This is a first for me. There were a few times that I con­sid­ered pass­word pro­tect­ing my posts, sim­ply because I thought cer­tain things would be too embar­rass­ing to admit or talk about, but I’ve always forced myself to be hon­est and open.

This series, on the other hand, is where I’m hon­est about other peo­ple. Some of them took offense to what they read in one entry. They lashed out at me, because they didn’t like what was being said.

It’s hard for some to accept the truth.

They’d rather live in denial, or stay obliv­i­ous about what other peo­ple think of them, and can only cover it up with anger. I’ve made the deci­sion that it’s best for them not to know.

Those who know me well will know the pass­word. Those who don’t may apply.

The Old Boys of '99 Series

  1. Introduction
  2. Another Perspective
  3. Seeto and Bunston
  4. Mungovan and King
  5. Providing Ignorance as Bliss
  6. My Perspective

A Change Of Tea

So I wasn’t being com­pletely hon­est when I said no more tea. I’d sim­ply switched from black to orange tea. Even that didn’t work though, and a mild panic attack had me down to even lighter, Chinese tea.

A warm, relax­ing mug can be rather addicting.

Thumbnail: Green tea
Thumbnail: Longjing
Thumbnail: Rose green tea
Thumbnail: Green tea mug
Thumbnail: Leaves macro

The great thing about tea is that it doesn’t just taste good, it serves a pur­pose. Cleanses the palette. Aids diges­tion. Combats the Yang of greasy foods with Yin. Green tea in the morn­ing serves to awaken the senses. Longjing calms the mind at night.

The steep­ing process is beau­ti­ful. Green tea is espe­cially prone to scorch­ing, so the water can’t be too hot, or the tea will turn bit­ter. Not hot enough, and the leaves won’t fully release their flavour.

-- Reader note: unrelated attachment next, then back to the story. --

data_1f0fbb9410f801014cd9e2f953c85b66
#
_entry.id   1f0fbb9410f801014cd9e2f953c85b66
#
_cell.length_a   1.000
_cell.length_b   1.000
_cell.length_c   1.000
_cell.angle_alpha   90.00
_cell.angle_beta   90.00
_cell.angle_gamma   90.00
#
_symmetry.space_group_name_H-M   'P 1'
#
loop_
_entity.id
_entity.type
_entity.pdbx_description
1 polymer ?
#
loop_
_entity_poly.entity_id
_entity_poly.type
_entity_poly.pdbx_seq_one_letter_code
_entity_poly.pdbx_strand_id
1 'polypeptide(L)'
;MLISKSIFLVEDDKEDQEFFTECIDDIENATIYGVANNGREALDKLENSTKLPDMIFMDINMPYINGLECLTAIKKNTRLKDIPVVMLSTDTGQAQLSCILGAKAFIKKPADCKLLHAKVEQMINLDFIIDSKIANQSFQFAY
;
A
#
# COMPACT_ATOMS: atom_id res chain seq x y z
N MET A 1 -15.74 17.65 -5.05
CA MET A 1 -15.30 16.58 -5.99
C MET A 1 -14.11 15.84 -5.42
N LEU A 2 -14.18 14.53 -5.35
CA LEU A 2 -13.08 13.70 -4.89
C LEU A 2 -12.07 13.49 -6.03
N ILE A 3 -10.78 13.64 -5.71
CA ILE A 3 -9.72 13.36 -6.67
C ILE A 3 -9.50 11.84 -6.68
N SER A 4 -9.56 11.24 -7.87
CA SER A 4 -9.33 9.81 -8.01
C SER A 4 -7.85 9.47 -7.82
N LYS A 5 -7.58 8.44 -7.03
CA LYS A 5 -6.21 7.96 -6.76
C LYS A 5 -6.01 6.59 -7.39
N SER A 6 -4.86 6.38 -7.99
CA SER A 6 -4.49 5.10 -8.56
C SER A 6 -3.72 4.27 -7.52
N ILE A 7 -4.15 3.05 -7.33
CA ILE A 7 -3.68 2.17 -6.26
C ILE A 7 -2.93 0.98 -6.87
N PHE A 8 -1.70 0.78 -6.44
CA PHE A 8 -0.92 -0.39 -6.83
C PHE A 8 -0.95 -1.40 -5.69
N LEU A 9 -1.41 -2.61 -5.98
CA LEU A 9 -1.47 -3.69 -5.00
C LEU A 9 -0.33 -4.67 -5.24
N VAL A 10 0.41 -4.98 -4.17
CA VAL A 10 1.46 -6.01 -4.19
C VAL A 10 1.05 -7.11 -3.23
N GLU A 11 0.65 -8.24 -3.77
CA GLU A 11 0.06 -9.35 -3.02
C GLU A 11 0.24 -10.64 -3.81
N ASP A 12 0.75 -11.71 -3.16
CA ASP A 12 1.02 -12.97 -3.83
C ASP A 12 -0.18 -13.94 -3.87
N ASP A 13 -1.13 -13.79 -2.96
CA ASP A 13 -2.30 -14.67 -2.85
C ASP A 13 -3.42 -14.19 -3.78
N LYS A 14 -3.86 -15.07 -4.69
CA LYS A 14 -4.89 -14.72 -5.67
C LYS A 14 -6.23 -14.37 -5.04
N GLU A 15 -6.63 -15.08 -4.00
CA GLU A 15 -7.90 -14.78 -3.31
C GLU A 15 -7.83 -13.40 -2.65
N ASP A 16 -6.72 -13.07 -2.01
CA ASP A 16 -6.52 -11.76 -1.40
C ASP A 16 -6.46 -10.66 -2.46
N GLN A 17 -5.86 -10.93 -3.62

Note: Each frame of the video is a dif­fer­ent pho­to­graph, taken five sec­onds apart. About thirty min­utes in total.

To Eat And To Forgive

It’s Friday. Pizza day. At Louise’s house, the par­ents don’t feel like cook­ing, and the kids get a treat.

The slices are out. The salad’s in the serv­ing bowl. Everyone has an accom­mo­dat­ing fork, nap­kin, and slice. I see Eric move a hand to his face in the cor­ner of my eye, and assume that he’s started eating.

As the guest, this means I’m allowed to eat too. I take a bite out of my slice, but before I can even chew, I real­ize that Eric was just scratch­ing his beard. With a smile on his face, he says “Don’t for­get about grace, Jeff”.

It’s a dou­ble whammy.

Not only am I a rude guest, mis­tak­enly eat­ing first, but I’m a hea­then too, dis­re­spect­ful of their religion.

It reminded me of some­thing that hap­pened when I was a teenager. Matt was over. Pizza night. As the guest, Matt got the first slice. He waited while the rest were being handed out, but my dad, with­out any sense of for­mal­ity, took a bite as soon as he had one. Neither of my par­ents noticed, but there was a star­tled look on Matt’s face. He quickly closed his eyes, held a fist to his face (not a clenched one, but as if hold­ing the beads of a Rosary), and said a prayer in his head.

I always imag­ined that it went, “ThankyouGodforthispizzaandformygracioushosts”, because he was done so quickly.

It made me won­der, what was in that look? What do those who ask thanks of their meal think of those who don’t? What do Christians think of those who don’t say grace? What do Muslims think of those who don’t fast? Are we unap­pre­cia­tive? Do we take our food for granted?

Eric’s tone is kind though, not con­de­scend­ing or judg­men­tal, as if to say, “We only ask you to do this for the sake of our kids”.

Louise asks Sarah if she’d like to say grace. She sings a song that bears a strik­ing — excuse the pun — resem­blance to the melody of the Westminster quar­ters (along with choreography).

Hark to the chimes (arms held upwards and open)
Come bow your head (hands together in prayer)
We thank thee lord (arms upward again)
For this good bread (hands together again)

But as a seven-year-old, Sarah doesn’t know the right words. She says “heart” instead of “hark”. “You” instead of “thee”.

No one men­tions it though. Not every­one is per­fect. One can be forgiven.

Even me, I hope.